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Free Study Guide for Watership Down by Richard Adams

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WATERSHIP DOWN FREE NOTES

CHAPTER 15 - The Story of the Kingís Lettuce

Summary

In Dandelionís story, El-ahrairah has antagonized the animals with his treachery and has been forced to live in the marshes of Kelfazin where the land is barren and the grass is barely good enough for ducks. Prince Rainbow, (who seems to be a prophet of Frith) checks on him everyday to make sure he has stayed put. El-ahrairah makes a deal with Prince Rainbow by offering to steal the lettuces from King Darzinís garden. King Darzin is the leader of a large animal kingdom and has many animal spies and guards who protect the lettuce patches. A hedgehog overhears the conversation between Prince Rainbow and El-ahrairah and reports the incident to the king who double all his guards.

El-ahrairah, however, does not try to get the lettuces directly. Instead he sends his own Owlsa leader Rabscuttle into an unguarded area where the kingís children play. Rabscuttle plays with the children during the day and no one knows which child he belongs to. At the end of the day he enters the kingís palace with the kingís son who claims Rabscuttle is his friend. Rabscuttle makes his way to the royal storerooms where he finds some lettuce heads that have already been picked and spoils them. The next evening King Darzin sends for his chief taster who brings in the spoiled lettuce heads. The king and his people become sick; the more lettuce they eat, the sicker they become as Rabscuttle spoils the lettuce as fast as it is brought in. After five days of this Rabscuttle returns to El-ahrairah.

El-ahrairah nibbles his fur short and covers himself with blackberry stain and burdock, then makes his way to the captain of the guard where he claims to be the "chief physician of the land beyond the golden river of Frith." He says he has been sent by Prince Rainbow to cure the sickness of the king. At first the guard refuses to let him in, but then is intimidated by the name of Frith and Prince Rainbow and by the fear of punishment if he is blamed for preventing the king from receiving help.

El-ahrairah examines the king, then announces that the lettuce is infected with "Lousepedoodle," a deadly virus. At first the king does not believe it, so El-ahrairah has him send for a "useless" subject to be used as a test. Rabscuttle is brought in and told to eat the lettuce. After doing so, he thrashes around helplessly as if he is in great pain. Then the hedgehog comes in and tells the king that the creatures from the marsh are planning to steal the royal lettuces. The King has a "clever" solution; he will have all the lettuces delivered to the marsh where they will sicken and kill the rabbits. Of course this is exactly what El-ahrairah was after all along. So when Prince Rainbow returns and sees all the lettuces, he has to keep his word and let the rabbits out of the marsh. From that day on, "no power on earth can keep a rabbit out of a vegetable garden."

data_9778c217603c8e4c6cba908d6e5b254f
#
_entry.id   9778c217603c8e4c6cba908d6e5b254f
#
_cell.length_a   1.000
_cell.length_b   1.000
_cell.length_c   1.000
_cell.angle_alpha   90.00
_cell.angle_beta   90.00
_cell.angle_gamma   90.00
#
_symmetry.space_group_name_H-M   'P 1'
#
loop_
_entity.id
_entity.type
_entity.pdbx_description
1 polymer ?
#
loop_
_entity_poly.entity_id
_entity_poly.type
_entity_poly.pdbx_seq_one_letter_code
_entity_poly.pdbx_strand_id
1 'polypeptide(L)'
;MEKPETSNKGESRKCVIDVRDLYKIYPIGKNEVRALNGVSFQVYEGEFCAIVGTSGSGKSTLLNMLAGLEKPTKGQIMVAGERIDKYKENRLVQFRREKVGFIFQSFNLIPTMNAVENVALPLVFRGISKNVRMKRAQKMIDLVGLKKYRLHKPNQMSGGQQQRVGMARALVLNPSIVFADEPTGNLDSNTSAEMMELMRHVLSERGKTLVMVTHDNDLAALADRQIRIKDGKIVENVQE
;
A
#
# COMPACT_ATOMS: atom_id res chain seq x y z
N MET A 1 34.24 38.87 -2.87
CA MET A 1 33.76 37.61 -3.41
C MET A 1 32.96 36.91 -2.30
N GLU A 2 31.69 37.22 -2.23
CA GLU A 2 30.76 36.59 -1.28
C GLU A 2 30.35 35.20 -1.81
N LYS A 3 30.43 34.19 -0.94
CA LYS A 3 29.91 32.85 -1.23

Notes

The story is symbolic even though the rabbits of Cowslipís warren consider it merely an entertaining myth. These rabbits have given up the very skill that keeps the rabbits alive in that they are accepting daily handouts from men. The scraps of vegetables that are scattered in the field are essentially "poisoned," for they fatten the rabbits and cause them to forget the skill of vigilance and foraging that keep them intellectually sharp and enable them to make quick decisions in avoiding their enemies.


CHAPTER 16 - Silverweed

Summary

The Cowslip rabbits have no response for Dandelionís tale other than "it was charming." Cowslip says that they donít tell the "old stories" very much, but that they tell stories and poems about their lives where they are. El-ahrairah doesnít mean much to them. However, they consider Silverweed a great poet. When Buckthorn protests that El-ahrairah is a trickster and rabbits will always need new tricks, an unidentified rabbit responds that what rabbits need is dignity and the will to accept their fate. The voice is that of Silverthorn who smells- according to Fiver- "like barley rained down and left to rot in the fields." The poem is a lot of nonsense about the rabbits joining Frith and becoming the "rabbit of the stream" or the "rabbit of the leaves." If anything the poems seems like some sort of eulogy.

At the end of the poem Fiver becomes nearly hysterical and fights his way out of the burrow, clawing and snarling at anyone in his way as he goes. Hazel tries to explain that Fiver is a poet himself and sometimes has strange reactions to things. Hazel and Bigwig follow him. Bigwig considers the poem a lot of foolishness but is concerned that Fiver may have caused a row and endangered their "good start" in the warren.

Notes

The poem is a foreshadowing of the eventual fate of all rabbits who remain in this warren. Fiver "sees" it in his vague way, but has no idea just what the nature of the trouble will be.

 

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